Access to Justice General Election Hustings: A Review

On Monday 9 December 2019, Young Legal Aid Lawyers (YLAL) held a hustings on access to justice at the City Law School.  Speakers (all lawyers) representing the Green Party, the Labour Party, the Conservative Party and the Liberal Democrats each made a five-minute opening statement and answered questions from the audience.

Speakers

The Chair was Adam Riley, projects coordinator at the UCL Centre for Access to Justice. He also coordinates YLAL’s parliamentary engagement team.

Adam reiterated the YLAL’s 3 Pledges for Justice (#3Pledges4Justice), which are as follows:

  1. Make legal aid accessible to ordinary people
  2. Bring back legal aid for social welfare law
  3. Pay legal aid lawyers fairly for the vital work they do

The key messages from each speaker have been summarised below.

Rhona Friedman acknowledged that the Green Party manifesto is ‘short on detail’ however, made 7 key proposals to the Green Party, including a revised Access to Justice Act, reversing LASPO and reintroducing early legal advice.  Rhona asserts that policies should be ‘humane and innovative’.

Hannah Gomersall referenced the Bach Commission’s recommendations and states that the Labour Party’s manifesto pledges include a number of those recommendations.  Hannah recounted personal anecdotes from when she acts in care proceedings where ‘the impact is real and it’s human’. 

Tristan Honeybourne recognises the mistakes made from the Coalition government and emphasises the Conservative Party has tried to introduce an electronic court system.  Tristan highlighted the Conservative Party’s proposal to establish a Royal Commission on the criminal justice process, which he labels ‘a big listening exercise’.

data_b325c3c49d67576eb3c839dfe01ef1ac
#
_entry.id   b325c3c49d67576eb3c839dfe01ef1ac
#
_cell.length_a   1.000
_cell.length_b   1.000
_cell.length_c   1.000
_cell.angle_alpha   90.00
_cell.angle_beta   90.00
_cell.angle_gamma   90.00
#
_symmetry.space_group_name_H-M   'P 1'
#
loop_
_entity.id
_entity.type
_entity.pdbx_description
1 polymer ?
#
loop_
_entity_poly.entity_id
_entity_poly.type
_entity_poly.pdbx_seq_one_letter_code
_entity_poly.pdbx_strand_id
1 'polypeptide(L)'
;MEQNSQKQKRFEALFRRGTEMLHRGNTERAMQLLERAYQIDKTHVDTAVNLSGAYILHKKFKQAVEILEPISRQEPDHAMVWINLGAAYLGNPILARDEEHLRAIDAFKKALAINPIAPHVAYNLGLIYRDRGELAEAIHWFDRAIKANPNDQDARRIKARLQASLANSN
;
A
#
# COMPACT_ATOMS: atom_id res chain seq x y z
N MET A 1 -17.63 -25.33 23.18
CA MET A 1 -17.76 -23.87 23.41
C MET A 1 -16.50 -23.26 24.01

James Sandbach asserted his belief that access to justice is key to the rule of law in a liberal democracy.  He was ‘highly critical’ of LASPO and argued the Liberal Democrats received significant concessions on access to justice during the coalition government.  James concludes by emphasising his work in LawWorks.

Questions from the audience challenged each party’s pledges on their commitment to access to justice and the rule of law, how each party will implement the recommendations from the Grenfell inquiry, addressing what a reasonable legal aid budget should look like, the limitations of the internet as some members of the public do not have access to it and why did it take over five years to learn the negative impact of the legal aid cuts to the justice system. 

Thank you to YLAL for hosting this event!  As any first-year law student will know, access to justice is a real human rights issue in the UK.  It affects the individual and the community.  What is clear from this general election hustings event is that access to justice is a fundamental right which should not be treated as a political issue and requires cross-party support.     

Follow YLAL on Twitter @YLALawyers to stay up to date on their important campaign for legal aid.

Thanks to Cristina de Souza for her coverage of this event, attending despite term being over!

Cristina is a final year LLB student at City and one of this year’s fantastic Lawbore journalist team.

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